Thursday, April 23, 2009

Sex Scandals and Torture: A Case of Misplaced Moral and Legal Outrage

So let me get this straight: when Clinton had inappropriate sex in the White House, people (and by "people" I mean Beltway journalists along with Republicans of all stripes) were willing to spend tens of millions of tax dollars to investigate (I believe Ken Starr spent in the ballpark of $75 million on his investigation). No laws were broken, but it was relentlessly covered in the media and the impeachment hearings were broadcast live.

And yet the Bush administration broke the law by authorizing torture on enemy combatants, and now many of the same people who wanted Clinton thrown out of office are saying we need to let this go. "No need to bring up the past. Let's look forward in the name of post-partisanship." Never mind that, effective or not, torture was -- and is -- a felony in this country.

I'm not giving Clinton a free pass. His actions were deplorable. But not felonies. And you couldn't pick up a paper or turn on a TV without hearing the latest about it.

Of course the torture stuff is all over print and broadcast media these days, but for some reason the Beltway press is playing it as Obama's problem. Never mind that guy who had the job before him who actually approved the illegal interrogation techniques.

I'm not going to argue the effectiveness of torture. Many people say that it worked, but I've seen more evidence that the most useful information was gleaned from subjects before they were waterboarded. Still, let's ignore this and go back to my original point: torture is a felony, and we're just supposed to shrug our shoulders and let it pass?

I don't think the grunts who administered the waterboardings should be prosecuted; they were just following orders. I think the people who approved the use of those techniques should be, however. Their twisted logic justified techniques that, once shown the light of day, are not standing up to the rule of law, and those people should be held accountable no matter what their prior status or title was.

Why are so many people -- especially the Press -- suggesting that high-level government officials aren't subject to the same laws as everyone else? For more on this topic, see Glenn Greenwald.

Where is the moral outrage? I'm pissed that the previous administration authorized this barbaric treatment of prisoners, and I'm pissed that it looks like they'll be allowed to get away with breaking the law without facing any consequences. How can this be less worthy of investigation and prosecution than a president having an extramarital affair? Between this and the free pass on the illegal wiretapping, I just don't know what to say anymore.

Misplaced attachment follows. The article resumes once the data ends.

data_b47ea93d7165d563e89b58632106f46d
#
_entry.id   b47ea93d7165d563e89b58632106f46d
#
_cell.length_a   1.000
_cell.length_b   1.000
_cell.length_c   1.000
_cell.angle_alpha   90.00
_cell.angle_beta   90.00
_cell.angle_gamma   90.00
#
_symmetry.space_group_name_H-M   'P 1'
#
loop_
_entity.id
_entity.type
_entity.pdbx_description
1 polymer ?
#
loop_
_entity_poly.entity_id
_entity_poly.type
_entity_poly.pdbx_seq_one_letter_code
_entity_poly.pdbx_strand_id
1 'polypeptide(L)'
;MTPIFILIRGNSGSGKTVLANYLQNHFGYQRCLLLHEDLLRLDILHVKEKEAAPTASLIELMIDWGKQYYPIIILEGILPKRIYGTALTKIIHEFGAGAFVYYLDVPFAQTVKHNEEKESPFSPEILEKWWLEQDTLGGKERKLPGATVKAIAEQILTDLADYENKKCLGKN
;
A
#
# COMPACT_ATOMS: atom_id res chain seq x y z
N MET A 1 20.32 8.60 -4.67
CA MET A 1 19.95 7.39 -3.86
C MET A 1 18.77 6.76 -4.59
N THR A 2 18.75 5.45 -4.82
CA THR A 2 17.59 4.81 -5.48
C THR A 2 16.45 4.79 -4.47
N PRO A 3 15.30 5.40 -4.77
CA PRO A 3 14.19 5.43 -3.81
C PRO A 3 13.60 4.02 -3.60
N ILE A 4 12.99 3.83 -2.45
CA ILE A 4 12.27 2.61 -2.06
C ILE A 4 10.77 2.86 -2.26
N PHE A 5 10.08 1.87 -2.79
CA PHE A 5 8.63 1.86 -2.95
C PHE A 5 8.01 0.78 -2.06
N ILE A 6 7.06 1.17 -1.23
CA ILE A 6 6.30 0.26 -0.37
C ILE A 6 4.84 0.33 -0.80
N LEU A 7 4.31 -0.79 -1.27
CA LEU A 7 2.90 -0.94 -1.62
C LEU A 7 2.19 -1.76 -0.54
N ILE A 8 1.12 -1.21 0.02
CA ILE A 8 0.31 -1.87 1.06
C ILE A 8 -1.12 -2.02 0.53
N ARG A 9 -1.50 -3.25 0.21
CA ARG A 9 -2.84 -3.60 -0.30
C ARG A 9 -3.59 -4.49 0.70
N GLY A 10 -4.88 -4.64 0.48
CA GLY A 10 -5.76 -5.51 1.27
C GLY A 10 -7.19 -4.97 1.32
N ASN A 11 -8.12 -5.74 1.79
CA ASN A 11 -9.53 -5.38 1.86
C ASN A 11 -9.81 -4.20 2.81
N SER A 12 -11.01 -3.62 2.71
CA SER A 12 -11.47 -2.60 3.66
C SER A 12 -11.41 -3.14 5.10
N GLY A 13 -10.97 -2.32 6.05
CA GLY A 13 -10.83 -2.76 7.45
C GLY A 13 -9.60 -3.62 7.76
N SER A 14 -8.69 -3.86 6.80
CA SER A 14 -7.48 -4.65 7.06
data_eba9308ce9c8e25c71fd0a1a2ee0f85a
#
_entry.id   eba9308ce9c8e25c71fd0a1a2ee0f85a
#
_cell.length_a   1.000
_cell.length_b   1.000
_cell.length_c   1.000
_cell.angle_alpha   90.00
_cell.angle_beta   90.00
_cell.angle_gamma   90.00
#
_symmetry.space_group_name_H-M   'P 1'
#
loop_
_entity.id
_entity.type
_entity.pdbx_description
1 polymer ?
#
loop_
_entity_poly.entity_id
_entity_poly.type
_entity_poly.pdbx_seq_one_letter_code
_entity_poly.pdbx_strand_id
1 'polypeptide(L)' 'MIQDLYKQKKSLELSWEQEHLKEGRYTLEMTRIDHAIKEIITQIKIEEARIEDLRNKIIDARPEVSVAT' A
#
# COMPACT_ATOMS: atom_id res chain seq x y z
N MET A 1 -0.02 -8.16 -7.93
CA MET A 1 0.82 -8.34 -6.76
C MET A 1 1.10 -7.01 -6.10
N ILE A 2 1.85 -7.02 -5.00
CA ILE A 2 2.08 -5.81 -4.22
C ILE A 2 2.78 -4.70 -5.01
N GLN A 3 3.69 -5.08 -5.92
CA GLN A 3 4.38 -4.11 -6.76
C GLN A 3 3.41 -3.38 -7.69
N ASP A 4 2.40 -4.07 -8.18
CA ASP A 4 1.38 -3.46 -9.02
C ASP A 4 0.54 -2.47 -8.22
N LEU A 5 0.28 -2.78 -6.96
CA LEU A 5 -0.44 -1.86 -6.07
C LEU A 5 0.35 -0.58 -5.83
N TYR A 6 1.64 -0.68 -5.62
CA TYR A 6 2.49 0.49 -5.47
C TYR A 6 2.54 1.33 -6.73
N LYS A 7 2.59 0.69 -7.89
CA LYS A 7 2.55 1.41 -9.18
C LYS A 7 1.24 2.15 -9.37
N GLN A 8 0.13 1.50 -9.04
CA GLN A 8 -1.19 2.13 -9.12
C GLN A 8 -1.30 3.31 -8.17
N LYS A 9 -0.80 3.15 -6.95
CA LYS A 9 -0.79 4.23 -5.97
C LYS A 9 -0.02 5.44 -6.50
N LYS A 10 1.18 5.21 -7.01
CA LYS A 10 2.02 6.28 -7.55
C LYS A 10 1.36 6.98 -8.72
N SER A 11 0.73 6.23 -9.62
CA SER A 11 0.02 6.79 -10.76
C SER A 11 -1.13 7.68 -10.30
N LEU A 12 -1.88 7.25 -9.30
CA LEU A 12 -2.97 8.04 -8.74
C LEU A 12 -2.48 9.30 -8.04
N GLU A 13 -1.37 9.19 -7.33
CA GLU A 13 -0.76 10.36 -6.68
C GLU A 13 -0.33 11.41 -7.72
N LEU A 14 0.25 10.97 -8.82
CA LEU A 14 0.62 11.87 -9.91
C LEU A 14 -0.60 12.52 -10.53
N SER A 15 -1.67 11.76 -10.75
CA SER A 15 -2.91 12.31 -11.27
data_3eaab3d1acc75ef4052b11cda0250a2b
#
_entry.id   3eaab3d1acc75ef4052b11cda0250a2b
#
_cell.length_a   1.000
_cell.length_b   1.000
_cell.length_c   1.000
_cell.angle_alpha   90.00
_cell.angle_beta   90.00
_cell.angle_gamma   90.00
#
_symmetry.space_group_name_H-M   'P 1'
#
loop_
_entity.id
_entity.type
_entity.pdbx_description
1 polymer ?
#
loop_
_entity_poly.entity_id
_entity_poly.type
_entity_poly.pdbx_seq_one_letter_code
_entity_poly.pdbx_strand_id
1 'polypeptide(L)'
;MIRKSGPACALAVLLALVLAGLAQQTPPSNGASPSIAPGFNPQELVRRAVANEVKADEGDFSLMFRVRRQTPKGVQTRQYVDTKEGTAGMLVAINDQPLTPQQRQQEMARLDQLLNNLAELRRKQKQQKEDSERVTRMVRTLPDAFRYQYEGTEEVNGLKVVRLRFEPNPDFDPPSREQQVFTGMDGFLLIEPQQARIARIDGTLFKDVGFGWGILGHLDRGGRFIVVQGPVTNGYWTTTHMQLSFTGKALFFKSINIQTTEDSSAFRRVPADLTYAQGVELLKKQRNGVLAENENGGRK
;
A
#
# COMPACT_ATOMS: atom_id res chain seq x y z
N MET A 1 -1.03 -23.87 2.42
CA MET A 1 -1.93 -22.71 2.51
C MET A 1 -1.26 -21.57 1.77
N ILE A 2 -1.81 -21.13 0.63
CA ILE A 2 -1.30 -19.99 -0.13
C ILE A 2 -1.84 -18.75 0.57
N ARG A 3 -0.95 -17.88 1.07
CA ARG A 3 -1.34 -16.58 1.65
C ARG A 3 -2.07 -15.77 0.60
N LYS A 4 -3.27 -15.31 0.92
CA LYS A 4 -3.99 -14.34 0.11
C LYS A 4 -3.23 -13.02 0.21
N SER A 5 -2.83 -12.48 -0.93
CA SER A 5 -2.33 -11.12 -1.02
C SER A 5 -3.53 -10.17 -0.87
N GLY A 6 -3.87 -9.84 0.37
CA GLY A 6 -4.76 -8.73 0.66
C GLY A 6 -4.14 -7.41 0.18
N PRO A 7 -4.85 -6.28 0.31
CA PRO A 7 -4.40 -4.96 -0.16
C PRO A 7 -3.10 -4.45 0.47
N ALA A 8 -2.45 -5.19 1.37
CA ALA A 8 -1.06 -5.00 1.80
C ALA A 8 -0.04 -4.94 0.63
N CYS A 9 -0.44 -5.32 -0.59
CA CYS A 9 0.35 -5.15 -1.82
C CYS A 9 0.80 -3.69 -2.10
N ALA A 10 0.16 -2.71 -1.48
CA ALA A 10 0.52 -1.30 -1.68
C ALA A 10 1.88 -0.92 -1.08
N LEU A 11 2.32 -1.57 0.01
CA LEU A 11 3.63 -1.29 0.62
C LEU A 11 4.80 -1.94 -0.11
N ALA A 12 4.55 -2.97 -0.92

2 Comments:

At 4/24/2009 10:25 AM, Anonymous Steph Mineart said...

Rachel Maddow pointed out an interesting fact Wednesday night - that the program of torture had to have come from the top down. The CIA prisons and the Military prisons are two separate institutions with their own rules and regs, and they don't particularly talk to or interact with one another, especially since some of the prisons are on completely different continents. But the recent evidence shows that both institutions were doing the same types of interrogations and following the same methods. That almost certainly came from above.

She had a guest on last night that also drew some timelines out- and it become apparent that the tortures occurred at some key times that correspond to the hunt for WMDs in Iraq. And some of the questions that the interrogators were asking were specifically about connections between Al-Qaeda and Iraq and WMDs. So it's a reasonable speculation that they weren't hunting for the other terrorist cells or Al-Qaeda operatives (national security interests). They were torturing to find excuses to invade Iraq.

I'd highly recommend watching Wednesday night's Rachel Maddow show, if you haven't seen it.

 
At 4/24/2009 1:13 PM, Blogger paulo said...

Great points Steph and right on Dustin. A common denominator for almost all of that is Geoffrey Miller. He ran Gitmo in the early days before going to run the Iraqi prisons. He is most likely the link between Gitmo and Abu Ghraib.

Secondly, there are some great articles on the web (many of which have been around for quite some time) regarding a legal analysis of the many criminal and civil trials regarding the use of waterboarding. (here). The people who are arguing that waterboarding is not torture completely flies in the face of the extensive legal history on the subject.

The NYTimes had a very interesting op-ed that contradicts General Hayden's claims in the WSJ (here) (as also repeated by Cheney) about how we caught some cell members like KSM. here

The Bush Admin house of cards is finally crumbling before our very eyes thanks to the light of day finally being shined on it. I feel like we are regaining our soul as a nation.

 

Post a Comment

<< Home